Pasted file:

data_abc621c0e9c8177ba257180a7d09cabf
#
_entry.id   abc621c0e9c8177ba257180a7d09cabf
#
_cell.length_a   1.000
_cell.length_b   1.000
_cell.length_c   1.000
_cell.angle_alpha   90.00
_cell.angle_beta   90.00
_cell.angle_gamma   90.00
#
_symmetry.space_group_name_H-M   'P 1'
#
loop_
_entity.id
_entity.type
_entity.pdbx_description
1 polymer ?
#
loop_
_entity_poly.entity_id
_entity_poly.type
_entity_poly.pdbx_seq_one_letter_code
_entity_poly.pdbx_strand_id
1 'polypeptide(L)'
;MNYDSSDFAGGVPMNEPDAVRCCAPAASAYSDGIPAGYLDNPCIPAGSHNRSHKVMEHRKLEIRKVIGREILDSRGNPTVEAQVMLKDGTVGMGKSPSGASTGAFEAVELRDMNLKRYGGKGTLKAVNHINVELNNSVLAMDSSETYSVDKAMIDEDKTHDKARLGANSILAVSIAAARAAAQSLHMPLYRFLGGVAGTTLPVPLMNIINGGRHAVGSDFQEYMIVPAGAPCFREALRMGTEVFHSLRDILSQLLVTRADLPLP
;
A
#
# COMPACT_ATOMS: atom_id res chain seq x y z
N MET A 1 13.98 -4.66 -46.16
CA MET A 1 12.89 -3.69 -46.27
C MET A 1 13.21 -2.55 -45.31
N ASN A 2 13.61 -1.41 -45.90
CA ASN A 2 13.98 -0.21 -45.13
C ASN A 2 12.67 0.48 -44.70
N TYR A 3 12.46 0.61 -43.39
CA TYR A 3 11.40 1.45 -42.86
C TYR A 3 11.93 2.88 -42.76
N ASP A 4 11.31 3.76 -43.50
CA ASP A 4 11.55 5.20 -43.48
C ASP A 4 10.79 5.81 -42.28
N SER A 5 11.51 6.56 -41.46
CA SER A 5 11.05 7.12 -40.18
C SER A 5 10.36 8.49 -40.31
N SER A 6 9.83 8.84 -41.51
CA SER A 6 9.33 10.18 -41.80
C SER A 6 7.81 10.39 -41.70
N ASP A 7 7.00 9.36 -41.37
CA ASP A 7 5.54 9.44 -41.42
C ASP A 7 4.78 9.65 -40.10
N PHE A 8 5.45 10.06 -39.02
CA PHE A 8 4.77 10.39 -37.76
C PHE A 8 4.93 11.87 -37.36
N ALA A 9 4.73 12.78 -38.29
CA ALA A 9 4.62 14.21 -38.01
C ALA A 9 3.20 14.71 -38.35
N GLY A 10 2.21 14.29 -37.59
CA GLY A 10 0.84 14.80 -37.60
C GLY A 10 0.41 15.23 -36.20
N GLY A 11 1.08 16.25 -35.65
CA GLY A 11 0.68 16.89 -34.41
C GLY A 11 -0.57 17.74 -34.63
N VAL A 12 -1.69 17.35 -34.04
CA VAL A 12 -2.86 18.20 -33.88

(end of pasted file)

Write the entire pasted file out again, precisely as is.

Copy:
data_abc621c0e9c8177ba257180a7d09cabf
#
_entry.id   abc621c0e9c8177ba257180a7d09cabf
#
_cell.length_a   1.000
_cell.length_b   1.000
_cell.length_c   1.000
_cell.angle_alpha   90.00
_cell.angle_beta   90.00
_cell.angle_gamma   90.00
#
_symmetry.space_group_name_H-M   'P 1'
#
loop_
_entity.id
_entity.type
_entity.pdbx_description
1 polymer ?
#
loop_
_entity_poly.entity_id
_entity_poly.type
_entity_poly.pdbx_seq_one_letter_code
_entity_poly.pdbx_strand_id
1 'polypeptide(L)'
;MNYDSSDFAGGVPMNEPDAVRCCAPAASAYSDGIPAGYLDNPCIPAGSHNRSHKVMEHRKLEIRKVIGREILDSRGNPTVEAQVMLKDGTVGMGKSPSGASTGAFEAVELRDMNLKRYGGKGTLKAVNHINVELNNSVLAMDSSETYSVDKAMIDEDKTHDKARLGANSILAVSIAAARAAAQSLHMPLYRFLGGVAGTTLPVPLMNIINGGRHAVGSDFQEYMIVPAGAPCFREALRMGTEVFHSLRDILSQLLVTRADLPLP
;
A
#
# COMPACT_ATOMS: atom_id res chain seq x y z
N MET A 1 13.98 -4.66 -46.16
CA MET A 1 12.89 -3.69 -46.27
C MET A 1 13.21 -2.55 -45.31
N ASN A 2 13.61 -1.41 -45.90
CA ASN A 2 13.98 -0.21 -45.13
C ASN A 2 12.67 0.48 -44.70
N TYR A 3 12.46 0.61 -43.39
CA TYR A 3 11.40 1.45 -42.86
C TYR A 3 11.93 2.88 -42.76
N ASP A 4 11.31 3.76 -43.50
CA ASP A 4 11.55 5.20 -43.48
C ASP A 4 10.79 5.81 -42.28
N SER A 5 11.51 6.56 -41.46
CA SER A 5 11.05 7.12 -40.18
C SER A 5 10.36 8.49 -40.31
N SER A 6 9.83 8.84 -41.51
CA SER A 6 9.33 10.18 -41.80
C SER A 6 7.81 10.39 -41.70
N ASP A 7 7.00 9.36 -41.37
CA ASP A 7 5.54 9.44 -41.42
C ASP A 7 4.78 9.65 -40.10
N PHE A 8 5.45 10.06 -39.02
CA PHE A 8 4.77 10.39 -37.76
C PHE A 8 4.93 11.87 -37.36
N ALA A 9 4.73 12.78 -38.29
CA ALA A 9 4.62 14.21 -38.01
C ALA A 9 3.20 14.71 -38.35
N GLY A 10 2.21 14.29 -37.59
CA GLY A 10 0.84 14.80 -37.60
C GLY A 10 0.41 15.23 -36.20
N GLY A 11 1.08 16.25 -35.65
CA GLY A 11 0.68 16.89 -34.41
C GLY A 11 -0.57 17.74 -34.63
N VAL A 12 -1.69 17.35 -34.04
CA VAL A 12 -2.86 18.20 -33.88